Cisco faces demands from its customers for lower-cost systems that can be more flexibly integrated with hardware from a variety of suppliers. This issue is not new to the computer hardware business, and it’s certainly not new to Cisco. The way the company — and other hardware makers — try to dodge this bullet is by making claims that their proprietary systems are somehow better. This works for a while, but not forever.
The latest development in network systems is software-defined networking (SDN), a two-part system that separates network control from the networking hardware that does the heavy-lifting. Using open programming interfaces to write the control code makes the machines cheaper both to purchase and to operate.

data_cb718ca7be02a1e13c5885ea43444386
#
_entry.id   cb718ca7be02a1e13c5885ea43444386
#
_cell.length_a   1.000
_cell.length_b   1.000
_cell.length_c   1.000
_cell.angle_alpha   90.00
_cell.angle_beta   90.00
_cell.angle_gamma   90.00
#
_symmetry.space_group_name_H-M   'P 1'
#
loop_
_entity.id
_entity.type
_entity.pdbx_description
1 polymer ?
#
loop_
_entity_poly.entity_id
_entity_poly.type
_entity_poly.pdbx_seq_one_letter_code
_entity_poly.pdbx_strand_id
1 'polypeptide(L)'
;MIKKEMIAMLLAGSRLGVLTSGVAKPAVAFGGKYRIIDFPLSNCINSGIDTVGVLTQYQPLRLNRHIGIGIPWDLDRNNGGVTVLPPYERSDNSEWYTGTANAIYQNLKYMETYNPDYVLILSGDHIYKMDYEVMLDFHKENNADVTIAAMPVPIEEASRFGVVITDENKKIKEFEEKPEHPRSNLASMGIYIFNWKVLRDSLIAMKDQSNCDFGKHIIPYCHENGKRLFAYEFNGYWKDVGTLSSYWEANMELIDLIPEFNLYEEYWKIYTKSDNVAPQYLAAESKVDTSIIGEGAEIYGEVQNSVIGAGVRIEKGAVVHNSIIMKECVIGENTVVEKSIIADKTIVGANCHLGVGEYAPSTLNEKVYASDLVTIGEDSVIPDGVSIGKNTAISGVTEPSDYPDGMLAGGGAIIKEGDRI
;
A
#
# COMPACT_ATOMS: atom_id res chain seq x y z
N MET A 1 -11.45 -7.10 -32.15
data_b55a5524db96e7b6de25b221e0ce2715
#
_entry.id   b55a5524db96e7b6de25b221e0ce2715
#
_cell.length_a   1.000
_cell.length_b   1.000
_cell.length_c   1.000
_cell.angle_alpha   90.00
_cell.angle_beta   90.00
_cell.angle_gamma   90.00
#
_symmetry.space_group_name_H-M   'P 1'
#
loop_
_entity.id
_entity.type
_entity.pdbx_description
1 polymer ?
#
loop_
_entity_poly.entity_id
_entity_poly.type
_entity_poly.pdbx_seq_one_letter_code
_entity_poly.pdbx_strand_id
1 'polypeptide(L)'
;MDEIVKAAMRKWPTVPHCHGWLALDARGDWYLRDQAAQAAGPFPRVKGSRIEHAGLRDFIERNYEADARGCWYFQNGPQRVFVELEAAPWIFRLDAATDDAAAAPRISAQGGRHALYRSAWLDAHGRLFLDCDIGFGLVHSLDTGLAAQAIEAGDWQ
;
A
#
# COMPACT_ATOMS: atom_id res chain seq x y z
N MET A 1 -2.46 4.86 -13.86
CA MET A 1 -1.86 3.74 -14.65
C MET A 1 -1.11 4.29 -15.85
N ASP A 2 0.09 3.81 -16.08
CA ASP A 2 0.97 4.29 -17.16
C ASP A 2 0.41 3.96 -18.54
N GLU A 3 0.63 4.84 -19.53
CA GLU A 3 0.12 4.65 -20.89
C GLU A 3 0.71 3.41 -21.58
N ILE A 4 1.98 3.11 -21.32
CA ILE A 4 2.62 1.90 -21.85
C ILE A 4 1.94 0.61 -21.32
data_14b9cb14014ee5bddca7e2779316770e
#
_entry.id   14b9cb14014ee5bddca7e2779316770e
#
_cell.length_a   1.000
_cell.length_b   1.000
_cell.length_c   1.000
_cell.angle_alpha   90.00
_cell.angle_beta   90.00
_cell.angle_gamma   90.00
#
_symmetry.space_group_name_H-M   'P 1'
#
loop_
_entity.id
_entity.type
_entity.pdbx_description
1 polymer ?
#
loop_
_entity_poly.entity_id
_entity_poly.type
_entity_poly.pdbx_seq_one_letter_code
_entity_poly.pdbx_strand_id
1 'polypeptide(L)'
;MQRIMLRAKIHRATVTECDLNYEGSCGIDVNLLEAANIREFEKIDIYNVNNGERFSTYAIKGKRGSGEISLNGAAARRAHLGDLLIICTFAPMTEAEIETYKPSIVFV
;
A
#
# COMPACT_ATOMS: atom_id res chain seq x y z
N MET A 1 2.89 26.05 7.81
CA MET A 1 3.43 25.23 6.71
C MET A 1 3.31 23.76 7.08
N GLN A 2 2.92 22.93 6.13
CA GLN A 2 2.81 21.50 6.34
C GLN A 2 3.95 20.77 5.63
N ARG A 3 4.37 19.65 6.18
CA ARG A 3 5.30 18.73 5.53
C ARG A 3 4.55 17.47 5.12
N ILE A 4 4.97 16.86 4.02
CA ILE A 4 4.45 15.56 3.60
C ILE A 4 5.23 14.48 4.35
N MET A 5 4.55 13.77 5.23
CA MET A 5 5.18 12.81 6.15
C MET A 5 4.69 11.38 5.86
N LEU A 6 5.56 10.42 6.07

Cisco calls its SDN approach an “application-centric infrastructure,” which means whatever Cisco says it means. The company’s CEO, John Chambers, said that its version of SDN has been well-received and that anyone who believes that SDN will drive down margins is “just wrong.”
On the company’s conference call last night Chambers also said, “We will lead with this [SDN] implementation and it will let us get higher gross margins.” Cisco must win this battle for better margins, but the odds are against it. In tech hardware, cheaper inevitably wins unless style counts, and then Apple Inc. (NASDAQ: AAPL) invariably wins. But Cisco is not Apple and style points don’t add any value to hardware that’s stuffed into computer rooms and that few people ever see.
Cisco’s shares were trading down about 0.6% Thursday morning at $25.05, about half an hour before trading officially begins. The stock’s 52-week range is $20.22 to $26.08.